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which is to be laid upon it. This is a general Account of what may be looked for in the following Treatise. And I shall begin it with That which is the Foundation of all our Hopes and of all our Fears; all our Hopes and Fears, which are of any Consideration ; I mean a future Life.
Of a Future Life. TRANGE Difficulties have been rai-CHAP. sed by some concerning personal Iden- 1.
tity, or the Sameness of living Agents, m implied in the Notion of our existing Now and Hereafter, or in any two successive Mo
PART ments; which whoever thinks it worth 1.
while, may see considered in the first Differutation at the End of This Treatise. But
without Regard to any of them here, let us
and those which we know we may undergo without being destroyed, suggest, as to bere. the Effect which Death may, or may not
e carte have upon us; and whether it be not from thence probable, that we may survive this Change, and exist in a future State of Life and Perception.
I. From our being born into the present World in the helpless imperfect State of Infancy, and having arrived from thence to mature Age, we find it to be a general Law of Nature in our own Species, that the same Creatures, the same Individuals, should exist in Degrees of Life and Perception, with Capacities of Action, of Enjoyment and Suffering, in one Period of their Being, greatly different from those appointed them in another Period of it. And in other Creatures the same Law holds. For the Difference of their Capacities and States of Life at their Birch (to go no higher) and in Maturity; the Change of Worms into Flies, and the vast Enlargement of their locomotive Powers by such Change: and Birds and Insects bursting the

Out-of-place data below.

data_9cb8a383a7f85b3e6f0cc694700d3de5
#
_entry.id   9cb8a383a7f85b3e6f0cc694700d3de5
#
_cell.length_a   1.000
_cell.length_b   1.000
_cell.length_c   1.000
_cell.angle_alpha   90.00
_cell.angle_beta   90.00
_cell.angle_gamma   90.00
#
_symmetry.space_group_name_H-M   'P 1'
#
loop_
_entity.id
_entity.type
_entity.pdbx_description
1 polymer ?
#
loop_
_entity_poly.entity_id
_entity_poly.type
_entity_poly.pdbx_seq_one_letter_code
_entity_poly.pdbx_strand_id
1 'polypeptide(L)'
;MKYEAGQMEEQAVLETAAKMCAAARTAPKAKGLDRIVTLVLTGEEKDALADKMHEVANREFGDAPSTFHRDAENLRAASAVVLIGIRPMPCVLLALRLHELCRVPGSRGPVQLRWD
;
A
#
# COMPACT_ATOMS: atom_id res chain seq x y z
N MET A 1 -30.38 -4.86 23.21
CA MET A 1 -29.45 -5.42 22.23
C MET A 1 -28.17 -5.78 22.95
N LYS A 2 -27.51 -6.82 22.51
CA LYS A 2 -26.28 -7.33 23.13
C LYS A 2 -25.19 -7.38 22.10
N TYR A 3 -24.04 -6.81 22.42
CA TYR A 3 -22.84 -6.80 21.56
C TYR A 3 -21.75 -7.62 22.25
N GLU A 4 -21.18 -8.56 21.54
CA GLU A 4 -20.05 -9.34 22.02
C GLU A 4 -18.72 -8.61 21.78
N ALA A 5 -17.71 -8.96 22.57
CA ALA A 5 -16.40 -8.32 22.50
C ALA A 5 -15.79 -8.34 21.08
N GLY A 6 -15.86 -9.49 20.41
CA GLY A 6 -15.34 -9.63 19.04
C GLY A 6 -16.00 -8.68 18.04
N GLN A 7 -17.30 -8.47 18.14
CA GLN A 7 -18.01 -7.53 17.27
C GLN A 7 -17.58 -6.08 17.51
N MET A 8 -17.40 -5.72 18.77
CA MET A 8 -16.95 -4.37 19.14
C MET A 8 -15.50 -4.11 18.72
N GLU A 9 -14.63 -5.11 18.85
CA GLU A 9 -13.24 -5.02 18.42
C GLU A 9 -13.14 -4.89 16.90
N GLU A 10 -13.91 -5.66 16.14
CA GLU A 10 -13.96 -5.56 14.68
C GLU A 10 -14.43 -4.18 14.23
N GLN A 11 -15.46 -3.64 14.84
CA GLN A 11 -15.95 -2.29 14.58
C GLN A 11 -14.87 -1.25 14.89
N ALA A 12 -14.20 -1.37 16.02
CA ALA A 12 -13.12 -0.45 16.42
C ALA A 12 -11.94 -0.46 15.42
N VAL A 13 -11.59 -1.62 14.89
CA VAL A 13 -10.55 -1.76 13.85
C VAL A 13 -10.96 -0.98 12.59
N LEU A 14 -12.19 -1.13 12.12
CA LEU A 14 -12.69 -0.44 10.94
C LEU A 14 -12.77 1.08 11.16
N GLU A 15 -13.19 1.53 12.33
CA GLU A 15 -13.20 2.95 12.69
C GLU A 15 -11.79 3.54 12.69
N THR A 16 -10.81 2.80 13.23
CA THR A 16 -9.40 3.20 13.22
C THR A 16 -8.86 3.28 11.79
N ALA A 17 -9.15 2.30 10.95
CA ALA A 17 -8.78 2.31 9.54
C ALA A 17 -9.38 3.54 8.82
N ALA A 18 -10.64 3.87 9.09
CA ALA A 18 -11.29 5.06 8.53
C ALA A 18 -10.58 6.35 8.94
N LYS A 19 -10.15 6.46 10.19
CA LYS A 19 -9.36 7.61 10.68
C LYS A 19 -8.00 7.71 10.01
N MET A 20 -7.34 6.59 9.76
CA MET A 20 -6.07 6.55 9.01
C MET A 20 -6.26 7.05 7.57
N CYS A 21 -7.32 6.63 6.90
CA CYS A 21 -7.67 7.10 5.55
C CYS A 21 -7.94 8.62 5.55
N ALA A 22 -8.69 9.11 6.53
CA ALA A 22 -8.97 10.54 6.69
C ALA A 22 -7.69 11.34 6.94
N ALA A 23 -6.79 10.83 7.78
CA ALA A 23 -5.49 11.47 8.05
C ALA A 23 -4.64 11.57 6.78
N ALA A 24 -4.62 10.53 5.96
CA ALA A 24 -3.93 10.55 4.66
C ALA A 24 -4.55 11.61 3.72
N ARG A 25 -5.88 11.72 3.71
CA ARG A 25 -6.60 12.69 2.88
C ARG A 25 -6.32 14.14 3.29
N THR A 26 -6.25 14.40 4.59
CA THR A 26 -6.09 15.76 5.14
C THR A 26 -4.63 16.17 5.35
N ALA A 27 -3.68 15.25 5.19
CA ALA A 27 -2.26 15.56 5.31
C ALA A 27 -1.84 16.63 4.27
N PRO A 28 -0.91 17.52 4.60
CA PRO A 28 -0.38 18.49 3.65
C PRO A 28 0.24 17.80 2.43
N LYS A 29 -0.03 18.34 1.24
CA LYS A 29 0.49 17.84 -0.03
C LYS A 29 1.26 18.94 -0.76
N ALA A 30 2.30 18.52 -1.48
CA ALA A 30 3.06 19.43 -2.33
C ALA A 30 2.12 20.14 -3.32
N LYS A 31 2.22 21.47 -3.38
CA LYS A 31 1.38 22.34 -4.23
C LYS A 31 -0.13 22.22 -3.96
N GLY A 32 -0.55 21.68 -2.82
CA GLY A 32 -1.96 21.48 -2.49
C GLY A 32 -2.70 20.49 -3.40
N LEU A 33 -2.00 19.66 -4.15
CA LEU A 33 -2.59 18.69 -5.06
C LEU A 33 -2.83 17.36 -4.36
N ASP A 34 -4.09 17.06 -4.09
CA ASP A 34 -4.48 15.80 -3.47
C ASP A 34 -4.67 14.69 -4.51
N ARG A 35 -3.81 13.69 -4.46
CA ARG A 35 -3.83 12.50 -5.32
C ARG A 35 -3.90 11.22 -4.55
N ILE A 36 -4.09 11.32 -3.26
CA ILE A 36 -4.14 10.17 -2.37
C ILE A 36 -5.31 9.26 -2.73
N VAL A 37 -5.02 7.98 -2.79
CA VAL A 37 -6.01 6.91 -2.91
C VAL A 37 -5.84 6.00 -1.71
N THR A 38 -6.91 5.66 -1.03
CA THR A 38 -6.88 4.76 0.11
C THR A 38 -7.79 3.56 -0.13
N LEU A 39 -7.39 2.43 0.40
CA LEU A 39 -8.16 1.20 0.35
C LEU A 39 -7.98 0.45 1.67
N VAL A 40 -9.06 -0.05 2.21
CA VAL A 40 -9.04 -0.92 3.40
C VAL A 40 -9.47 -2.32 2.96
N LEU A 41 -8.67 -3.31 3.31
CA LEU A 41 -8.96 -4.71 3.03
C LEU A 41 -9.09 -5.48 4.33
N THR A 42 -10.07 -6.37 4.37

Shell their Habitation, and by this means en-CHAP:
II. We know we are endued with Capacities of Action, of Happiness and Misery: for we are conscious of acting, of injoying Pleasure and suffering Pain. Now that we have these Powers and Capacities before Death, is a Presumption that we shall retain them through and after Death; indeed a Probability of it abundantly sufficient to act upon, unless there be fome positive Reason to think that Death is the Destruction of those living Powers: Because there is in every Case a
PART Probability, that all things will continue as
I. we experience they are, in all Refpects, ex-
think they will be altered. This is that Kind -
any one Substance now existing,
other Power or Event unconnected with this of Death, would destroy these Faculties just at the Instant of each Creature's Death; and therefore no Doubt but that they would remain after it: which shows the high Probability that our living Powers will continue after Death, unless there be some Ground to think that Death is their Destruction. For, if it
I say kind of Presumption or Probability ; for I do not